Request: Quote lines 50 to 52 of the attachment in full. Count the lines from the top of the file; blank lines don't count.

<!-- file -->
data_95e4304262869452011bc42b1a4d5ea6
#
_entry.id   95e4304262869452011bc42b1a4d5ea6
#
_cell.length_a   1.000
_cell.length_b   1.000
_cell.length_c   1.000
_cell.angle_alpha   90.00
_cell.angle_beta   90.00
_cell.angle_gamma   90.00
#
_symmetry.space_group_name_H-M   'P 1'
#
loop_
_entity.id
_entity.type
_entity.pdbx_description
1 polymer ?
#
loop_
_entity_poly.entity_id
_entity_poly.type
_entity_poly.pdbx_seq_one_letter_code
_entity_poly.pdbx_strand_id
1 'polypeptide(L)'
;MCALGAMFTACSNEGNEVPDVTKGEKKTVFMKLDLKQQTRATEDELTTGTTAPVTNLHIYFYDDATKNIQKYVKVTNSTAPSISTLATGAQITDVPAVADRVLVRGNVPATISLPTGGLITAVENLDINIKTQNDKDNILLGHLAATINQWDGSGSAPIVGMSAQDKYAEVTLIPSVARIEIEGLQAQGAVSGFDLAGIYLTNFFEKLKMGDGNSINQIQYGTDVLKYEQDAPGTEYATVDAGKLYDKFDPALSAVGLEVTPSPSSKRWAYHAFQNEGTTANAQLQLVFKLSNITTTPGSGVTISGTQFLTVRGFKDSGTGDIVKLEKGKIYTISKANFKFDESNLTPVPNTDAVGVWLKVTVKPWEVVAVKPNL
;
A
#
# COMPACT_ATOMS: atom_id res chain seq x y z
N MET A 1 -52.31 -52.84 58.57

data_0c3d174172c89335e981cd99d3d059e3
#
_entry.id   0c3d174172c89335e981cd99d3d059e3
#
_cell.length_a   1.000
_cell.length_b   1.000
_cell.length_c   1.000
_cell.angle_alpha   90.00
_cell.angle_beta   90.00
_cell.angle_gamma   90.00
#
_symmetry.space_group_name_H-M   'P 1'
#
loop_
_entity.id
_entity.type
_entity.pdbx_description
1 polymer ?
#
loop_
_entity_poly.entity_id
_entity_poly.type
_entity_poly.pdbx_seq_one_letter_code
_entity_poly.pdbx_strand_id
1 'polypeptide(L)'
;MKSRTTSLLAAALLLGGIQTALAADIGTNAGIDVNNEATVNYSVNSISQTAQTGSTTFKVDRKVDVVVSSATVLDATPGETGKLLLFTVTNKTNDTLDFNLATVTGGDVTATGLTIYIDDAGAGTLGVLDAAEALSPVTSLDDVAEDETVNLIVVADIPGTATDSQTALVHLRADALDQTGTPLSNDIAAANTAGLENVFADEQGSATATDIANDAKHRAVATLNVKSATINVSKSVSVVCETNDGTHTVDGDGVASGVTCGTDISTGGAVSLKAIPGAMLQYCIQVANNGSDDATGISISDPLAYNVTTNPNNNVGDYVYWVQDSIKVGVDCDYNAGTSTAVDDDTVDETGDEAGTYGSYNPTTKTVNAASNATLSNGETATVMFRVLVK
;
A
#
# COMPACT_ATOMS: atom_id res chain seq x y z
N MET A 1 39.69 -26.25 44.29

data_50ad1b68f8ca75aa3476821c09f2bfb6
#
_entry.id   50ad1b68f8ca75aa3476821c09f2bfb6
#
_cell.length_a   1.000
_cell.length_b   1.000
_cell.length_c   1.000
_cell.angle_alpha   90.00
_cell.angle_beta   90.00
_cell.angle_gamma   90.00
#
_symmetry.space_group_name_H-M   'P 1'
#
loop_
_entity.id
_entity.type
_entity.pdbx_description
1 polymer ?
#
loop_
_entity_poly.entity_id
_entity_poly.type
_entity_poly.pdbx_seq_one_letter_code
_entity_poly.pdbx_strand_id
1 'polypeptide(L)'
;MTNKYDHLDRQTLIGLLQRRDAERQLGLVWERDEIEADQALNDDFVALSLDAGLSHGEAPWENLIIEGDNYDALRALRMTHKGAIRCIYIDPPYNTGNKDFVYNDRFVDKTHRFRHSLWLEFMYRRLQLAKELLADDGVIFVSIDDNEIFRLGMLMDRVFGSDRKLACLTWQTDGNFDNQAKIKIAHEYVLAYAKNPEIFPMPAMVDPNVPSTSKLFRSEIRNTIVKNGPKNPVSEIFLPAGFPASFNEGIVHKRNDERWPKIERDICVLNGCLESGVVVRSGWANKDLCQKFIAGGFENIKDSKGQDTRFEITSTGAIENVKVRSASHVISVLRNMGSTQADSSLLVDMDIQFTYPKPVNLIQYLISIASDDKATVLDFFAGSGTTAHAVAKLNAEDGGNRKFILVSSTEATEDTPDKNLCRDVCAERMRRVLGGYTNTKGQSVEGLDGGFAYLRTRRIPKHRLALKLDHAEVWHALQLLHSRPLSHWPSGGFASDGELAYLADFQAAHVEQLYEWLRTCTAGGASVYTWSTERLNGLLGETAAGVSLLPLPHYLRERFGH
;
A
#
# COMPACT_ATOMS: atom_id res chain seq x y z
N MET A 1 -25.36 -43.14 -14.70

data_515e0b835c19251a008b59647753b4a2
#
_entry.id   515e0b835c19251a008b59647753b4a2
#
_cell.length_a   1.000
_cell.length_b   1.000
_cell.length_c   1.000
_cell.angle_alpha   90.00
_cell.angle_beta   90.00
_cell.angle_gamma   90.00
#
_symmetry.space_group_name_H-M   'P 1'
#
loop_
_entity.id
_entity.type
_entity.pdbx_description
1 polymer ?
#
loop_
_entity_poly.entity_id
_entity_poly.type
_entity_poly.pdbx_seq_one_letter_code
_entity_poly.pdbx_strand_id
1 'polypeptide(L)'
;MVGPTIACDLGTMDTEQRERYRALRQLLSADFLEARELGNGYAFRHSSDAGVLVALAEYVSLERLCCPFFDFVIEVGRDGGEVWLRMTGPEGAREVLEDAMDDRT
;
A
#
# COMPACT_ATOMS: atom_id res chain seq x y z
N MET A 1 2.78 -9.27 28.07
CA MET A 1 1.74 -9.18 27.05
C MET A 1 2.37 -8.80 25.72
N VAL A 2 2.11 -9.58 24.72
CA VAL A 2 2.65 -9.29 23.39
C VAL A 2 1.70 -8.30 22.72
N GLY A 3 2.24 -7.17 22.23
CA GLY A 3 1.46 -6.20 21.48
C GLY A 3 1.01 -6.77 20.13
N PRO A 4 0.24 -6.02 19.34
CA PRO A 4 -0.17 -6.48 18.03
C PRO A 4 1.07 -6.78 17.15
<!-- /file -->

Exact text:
#
loop_
_entity_poly.entity_id